Exchange-traded funds backed by gold increased their holdings by $1 billion in October, marking a possibly bullish shift in investor sentiment toward the precious metal.
The ETFs hold physical gold assets, which are equivalent to the fund’s asset value. Investors in the funds don’t own gold directly and thus save on storage costs. The ETFs are constantly buying and selling gold as investors purchase and redeem fund shares.
During the month, the global ETFs and similar products added 16.5 metric tons, bringing their holdings up to 2,346 metric tons. That’s the first monthly gain in four months, according to data from the World Gold Council, or WGC.
“These numbers are very encouraging,” says George Milling-Stanley, head of gold strategy at State Street Global Advisors, who worked on the 2004 launch of the largest gold-backed ETF, the SPDR Gold Shares (GLD). The numbers “confirm our view that investors are once again turning to gold as a defensive asset, offering some protection against the unexpected, whether these tail risks are macroeconomic or geopolitical in nature.”
Other reasons for holding gold include portfolio diversification, liquidity, relatively low volatility, and improved risk-adjusted returns, he says.
The strong monthly gain in gold ETF holdings follows a net reduction of 103.2 metric tons in the third quarter, according to the WGC. Those were the first quarterly outflows since the first quarter of 2016.
“Flows into gold-backed ETFs are often indicative of investor sentiment in the market, as well as reactionary moves to the price of gold,” says Juan Carlos Artigas, director of investment research at the WGC.
But the market has also “seen inflows into low-cost gold-backed ETFs over the past few months, which suggest there are long-term investors buying gold as a strategic asset,” says Artigas. These funds have lower share prices and expenses than others. Among them is the SPDR Gold MiniShares Trust (GLDM), part of State Street Global Advisors’ SPDR suite of gold-backed ETFs. The fund has raised more than $300 million in just a few months, says Milling-Stanley.
Investors, however, shouldn’t get too carried away with the seeming shift in sentiment. “Inflows into ETFs don’t necessarily suggest a rise in gold prices is ahead. It’s more likely that the rally is current,” says Anthony Poole, editor in chief of Platts Metals Daily at S&P Global Platts. “When ETFs hoard gold, it usually results in prices rising.”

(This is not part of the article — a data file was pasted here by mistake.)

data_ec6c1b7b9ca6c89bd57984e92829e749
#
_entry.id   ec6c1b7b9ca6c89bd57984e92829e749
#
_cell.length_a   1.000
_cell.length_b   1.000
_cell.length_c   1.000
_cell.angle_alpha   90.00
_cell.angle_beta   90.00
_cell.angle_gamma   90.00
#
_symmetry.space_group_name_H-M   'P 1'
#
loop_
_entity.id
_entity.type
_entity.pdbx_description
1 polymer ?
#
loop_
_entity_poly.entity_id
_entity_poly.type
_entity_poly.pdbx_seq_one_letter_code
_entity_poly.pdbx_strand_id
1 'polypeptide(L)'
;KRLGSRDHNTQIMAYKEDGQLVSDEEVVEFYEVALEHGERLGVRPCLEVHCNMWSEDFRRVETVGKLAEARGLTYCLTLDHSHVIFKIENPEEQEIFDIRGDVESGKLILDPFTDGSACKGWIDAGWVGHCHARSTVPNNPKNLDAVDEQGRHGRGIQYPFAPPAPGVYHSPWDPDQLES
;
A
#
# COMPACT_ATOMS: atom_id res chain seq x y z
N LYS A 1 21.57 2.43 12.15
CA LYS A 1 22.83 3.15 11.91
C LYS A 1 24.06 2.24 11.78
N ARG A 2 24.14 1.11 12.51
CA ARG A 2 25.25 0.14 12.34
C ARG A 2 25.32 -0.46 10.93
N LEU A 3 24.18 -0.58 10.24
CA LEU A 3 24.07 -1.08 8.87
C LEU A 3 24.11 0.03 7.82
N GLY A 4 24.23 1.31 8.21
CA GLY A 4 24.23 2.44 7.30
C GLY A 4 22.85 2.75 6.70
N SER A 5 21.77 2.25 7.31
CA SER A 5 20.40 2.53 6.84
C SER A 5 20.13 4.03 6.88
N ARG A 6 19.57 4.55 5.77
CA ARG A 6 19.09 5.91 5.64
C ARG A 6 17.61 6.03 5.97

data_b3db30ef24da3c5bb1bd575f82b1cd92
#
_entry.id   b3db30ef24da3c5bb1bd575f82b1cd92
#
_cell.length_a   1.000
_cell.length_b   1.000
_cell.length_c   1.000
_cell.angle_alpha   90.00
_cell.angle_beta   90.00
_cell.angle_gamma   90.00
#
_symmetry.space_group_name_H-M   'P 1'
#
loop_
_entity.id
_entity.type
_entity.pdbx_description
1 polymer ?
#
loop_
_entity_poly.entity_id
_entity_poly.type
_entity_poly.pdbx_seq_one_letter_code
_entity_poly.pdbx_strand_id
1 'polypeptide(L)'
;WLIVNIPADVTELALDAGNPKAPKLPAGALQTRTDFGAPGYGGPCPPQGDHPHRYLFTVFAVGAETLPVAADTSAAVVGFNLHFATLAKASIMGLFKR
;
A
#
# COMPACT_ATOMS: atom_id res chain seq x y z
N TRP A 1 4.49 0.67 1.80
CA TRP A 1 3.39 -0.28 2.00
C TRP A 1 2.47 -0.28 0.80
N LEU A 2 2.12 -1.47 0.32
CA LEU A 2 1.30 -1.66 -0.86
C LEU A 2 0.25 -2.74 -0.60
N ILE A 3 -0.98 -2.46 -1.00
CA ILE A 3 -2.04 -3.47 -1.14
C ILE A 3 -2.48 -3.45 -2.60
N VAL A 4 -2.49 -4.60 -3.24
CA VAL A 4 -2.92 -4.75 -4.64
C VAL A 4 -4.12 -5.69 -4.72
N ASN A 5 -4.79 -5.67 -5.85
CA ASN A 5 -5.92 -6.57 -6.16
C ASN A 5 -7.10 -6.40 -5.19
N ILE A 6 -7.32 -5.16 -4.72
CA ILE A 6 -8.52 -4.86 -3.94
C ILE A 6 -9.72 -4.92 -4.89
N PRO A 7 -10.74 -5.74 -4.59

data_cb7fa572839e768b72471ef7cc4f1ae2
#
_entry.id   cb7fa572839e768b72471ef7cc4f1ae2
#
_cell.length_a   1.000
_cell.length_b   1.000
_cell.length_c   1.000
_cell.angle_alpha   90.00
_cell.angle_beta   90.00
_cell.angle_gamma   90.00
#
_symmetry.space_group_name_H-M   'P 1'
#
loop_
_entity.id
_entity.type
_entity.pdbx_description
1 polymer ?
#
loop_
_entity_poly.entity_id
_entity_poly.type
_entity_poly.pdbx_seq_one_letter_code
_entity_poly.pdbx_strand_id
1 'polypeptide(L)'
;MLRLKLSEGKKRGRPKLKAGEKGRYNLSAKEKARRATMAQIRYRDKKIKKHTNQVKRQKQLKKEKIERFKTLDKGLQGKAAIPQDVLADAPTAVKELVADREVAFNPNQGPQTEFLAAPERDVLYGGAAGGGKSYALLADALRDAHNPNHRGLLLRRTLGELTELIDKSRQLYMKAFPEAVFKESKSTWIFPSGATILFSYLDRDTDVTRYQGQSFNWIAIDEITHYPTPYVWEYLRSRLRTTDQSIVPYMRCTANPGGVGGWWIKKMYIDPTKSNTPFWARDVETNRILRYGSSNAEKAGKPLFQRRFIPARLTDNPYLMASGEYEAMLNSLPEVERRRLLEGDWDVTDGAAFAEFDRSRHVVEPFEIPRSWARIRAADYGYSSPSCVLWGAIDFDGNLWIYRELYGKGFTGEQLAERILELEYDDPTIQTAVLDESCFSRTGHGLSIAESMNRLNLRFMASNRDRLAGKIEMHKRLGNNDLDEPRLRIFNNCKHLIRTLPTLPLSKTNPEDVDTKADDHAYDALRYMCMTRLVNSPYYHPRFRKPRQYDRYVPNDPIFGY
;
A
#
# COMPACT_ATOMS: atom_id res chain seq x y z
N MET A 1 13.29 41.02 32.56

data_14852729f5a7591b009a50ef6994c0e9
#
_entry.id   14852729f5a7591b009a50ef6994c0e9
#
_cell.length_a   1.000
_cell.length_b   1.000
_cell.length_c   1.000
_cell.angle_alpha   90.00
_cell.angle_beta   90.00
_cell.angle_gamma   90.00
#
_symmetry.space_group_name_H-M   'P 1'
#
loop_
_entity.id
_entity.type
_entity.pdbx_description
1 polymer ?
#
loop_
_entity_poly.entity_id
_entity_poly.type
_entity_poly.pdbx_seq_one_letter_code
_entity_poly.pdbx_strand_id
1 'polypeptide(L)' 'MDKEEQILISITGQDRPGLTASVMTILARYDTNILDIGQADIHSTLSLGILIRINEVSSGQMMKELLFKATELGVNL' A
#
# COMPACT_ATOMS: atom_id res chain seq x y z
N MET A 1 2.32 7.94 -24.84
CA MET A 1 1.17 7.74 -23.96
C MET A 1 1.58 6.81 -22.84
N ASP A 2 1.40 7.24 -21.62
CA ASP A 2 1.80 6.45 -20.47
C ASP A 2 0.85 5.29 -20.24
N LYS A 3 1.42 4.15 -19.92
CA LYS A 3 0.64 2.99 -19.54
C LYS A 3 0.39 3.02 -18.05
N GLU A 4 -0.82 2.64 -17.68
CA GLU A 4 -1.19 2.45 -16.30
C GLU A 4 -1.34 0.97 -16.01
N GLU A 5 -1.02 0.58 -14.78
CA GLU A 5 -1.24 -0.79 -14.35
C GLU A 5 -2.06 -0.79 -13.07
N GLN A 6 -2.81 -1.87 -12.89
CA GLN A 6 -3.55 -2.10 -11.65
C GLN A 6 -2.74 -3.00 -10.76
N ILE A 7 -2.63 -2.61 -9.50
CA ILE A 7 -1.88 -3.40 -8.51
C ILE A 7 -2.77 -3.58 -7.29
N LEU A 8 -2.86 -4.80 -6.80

The changes in gold holdings matched moves in gold futures prices. In the third quarter, ETF holdings fell as prices suffered from a 4.8% decline, and as prices rose roughly 1.8% in October, ETF holdings climbed. The positive is “that the gold market will remain supported, regardless of the physical demand from the jewelry sector in China and India heading into year-end,” says Nick Jonson, senior markets editor at S&P Global Platts.
The SPDR Gold Trust has fallen by more than 7% so far this year as of Friday. It rose over 2% in October—the first monthly climb since March.
Other sources of demand have also been positive. Global central banks significantly raised purchases of gold for their reserves in the third quarter. Global reserves climbed by 22% to 148.4 metric tons in the third quarter, from the same time a year earlier, according to the WGC. That was the highest level of quarterly demand since the fourth quarter of 2015. Central bank buying has “helped support the market as many emerging market and developing world economies seek to diversify their foreign reserves,” Jonson says.
For now, moves in the U.S. dollar and real interest rates will continue to have the biggest influence on gold prices, he says. Higher interest rates can boost the dollar and dull demand for dollar-denominated commodities. That’s contributed to a nearly 8% decline in gold prices year to date. Futures prices settled at $1,225.10 an ounce on Thursday.
Gold is likely to “rise modestly” to an average $1,250 in the fourth quarter of this year,” says Cailin Birch, senior commodities analyst at the Economist Intelligence Unit, “as concerns about a possible U.S. economic slowdown and escalating U.S.-China trade war dampen some market enthusiasm.”
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